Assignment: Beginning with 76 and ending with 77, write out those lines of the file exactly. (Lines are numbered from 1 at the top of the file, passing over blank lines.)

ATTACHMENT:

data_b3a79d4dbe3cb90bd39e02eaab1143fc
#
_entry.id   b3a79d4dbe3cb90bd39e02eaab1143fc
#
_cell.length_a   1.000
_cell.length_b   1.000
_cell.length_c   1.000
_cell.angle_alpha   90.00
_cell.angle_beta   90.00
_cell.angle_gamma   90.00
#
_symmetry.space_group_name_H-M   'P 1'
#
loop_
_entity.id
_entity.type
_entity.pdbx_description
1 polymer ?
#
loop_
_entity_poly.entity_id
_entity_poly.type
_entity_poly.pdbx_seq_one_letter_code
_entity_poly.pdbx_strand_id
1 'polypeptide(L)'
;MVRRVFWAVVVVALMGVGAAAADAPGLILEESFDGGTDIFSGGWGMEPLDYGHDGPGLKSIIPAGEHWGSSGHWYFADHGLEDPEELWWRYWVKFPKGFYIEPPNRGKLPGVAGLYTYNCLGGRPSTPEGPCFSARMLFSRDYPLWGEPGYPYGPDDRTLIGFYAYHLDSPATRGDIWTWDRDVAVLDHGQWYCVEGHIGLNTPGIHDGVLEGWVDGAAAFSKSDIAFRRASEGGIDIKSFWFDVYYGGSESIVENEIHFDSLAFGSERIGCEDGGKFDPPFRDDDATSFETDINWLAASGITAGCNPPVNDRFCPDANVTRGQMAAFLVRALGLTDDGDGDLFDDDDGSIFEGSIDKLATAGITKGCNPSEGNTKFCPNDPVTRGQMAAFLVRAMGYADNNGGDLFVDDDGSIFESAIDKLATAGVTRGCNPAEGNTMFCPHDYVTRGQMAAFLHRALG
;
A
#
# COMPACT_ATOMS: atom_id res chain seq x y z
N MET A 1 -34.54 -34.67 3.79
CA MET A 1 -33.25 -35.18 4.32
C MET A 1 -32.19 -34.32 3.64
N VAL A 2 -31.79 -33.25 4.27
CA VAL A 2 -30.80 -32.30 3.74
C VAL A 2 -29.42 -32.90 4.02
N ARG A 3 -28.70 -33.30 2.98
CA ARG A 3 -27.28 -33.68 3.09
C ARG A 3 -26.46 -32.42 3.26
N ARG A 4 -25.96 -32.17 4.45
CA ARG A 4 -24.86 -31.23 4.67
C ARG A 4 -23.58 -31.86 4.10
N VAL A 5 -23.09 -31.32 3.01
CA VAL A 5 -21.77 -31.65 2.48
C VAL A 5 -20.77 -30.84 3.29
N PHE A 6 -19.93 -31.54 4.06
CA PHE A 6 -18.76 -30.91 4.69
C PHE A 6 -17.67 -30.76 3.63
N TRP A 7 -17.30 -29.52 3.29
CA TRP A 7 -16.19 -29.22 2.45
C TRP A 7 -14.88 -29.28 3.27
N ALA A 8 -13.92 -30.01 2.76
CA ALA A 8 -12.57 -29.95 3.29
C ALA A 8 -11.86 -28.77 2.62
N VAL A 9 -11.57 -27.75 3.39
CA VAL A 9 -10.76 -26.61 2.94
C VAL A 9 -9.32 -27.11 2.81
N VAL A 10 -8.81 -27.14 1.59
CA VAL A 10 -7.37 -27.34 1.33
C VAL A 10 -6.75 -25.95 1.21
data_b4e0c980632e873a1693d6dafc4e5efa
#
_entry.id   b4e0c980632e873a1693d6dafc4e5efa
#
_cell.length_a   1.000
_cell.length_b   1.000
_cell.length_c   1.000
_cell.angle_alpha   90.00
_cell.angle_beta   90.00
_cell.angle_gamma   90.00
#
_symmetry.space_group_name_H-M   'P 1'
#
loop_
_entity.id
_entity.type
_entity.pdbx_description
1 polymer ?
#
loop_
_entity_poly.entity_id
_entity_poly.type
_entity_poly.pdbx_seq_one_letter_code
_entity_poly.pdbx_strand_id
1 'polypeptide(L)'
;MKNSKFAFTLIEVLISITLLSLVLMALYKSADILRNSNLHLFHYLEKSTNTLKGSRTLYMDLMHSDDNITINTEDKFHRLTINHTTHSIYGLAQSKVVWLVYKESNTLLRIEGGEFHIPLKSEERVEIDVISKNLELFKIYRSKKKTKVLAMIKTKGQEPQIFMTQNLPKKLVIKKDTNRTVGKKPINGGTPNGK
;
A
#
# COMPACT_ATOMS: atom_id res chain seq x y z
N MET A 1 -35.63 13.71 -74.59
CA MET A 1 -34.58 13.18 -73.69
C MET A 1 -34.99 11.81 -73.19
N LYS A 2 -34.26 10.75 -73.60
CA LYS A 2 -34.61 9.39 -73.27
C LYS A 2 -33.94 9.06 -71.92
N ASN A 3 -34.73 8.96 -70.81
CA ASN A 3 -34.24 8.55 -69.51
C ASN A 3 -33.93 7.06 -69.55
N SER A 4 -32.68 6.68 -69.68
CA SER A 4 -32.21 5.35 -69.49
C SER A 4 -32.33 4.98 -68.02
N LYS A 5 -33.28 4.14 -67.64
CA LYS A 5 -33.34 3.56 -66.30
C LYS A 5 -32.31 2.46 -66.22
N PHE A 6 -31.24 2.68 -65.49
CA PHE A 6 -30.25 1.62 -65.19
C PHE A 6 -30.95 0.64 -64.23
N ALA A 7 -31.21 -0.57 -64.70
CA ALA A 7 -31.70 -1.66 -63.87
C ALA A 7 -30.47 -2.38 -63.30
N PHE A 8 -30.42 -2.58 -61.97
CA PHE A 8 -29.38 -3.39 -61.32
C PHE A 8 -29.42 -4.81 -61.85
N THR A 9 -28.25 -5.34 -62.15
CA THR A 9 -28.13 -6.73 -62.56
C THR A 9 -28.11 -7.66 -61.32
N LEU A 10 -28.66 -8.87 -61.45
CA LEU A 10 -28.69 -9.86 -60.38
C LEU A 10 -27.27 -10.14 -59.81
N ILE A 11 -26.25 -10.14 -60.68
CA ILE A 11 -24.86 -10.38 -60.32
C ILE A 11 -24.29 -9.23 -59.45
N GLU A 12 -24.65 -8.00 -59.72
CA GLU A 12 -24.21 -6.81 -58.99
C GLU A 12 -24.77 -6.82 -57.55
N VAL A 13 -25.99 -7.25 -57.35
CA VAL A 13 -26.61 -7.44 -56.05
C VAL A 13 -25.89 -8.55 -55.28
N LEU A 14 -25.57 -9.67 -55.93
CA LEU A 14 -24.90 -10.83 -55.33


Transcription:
_entity.type
_entity.pdbx_description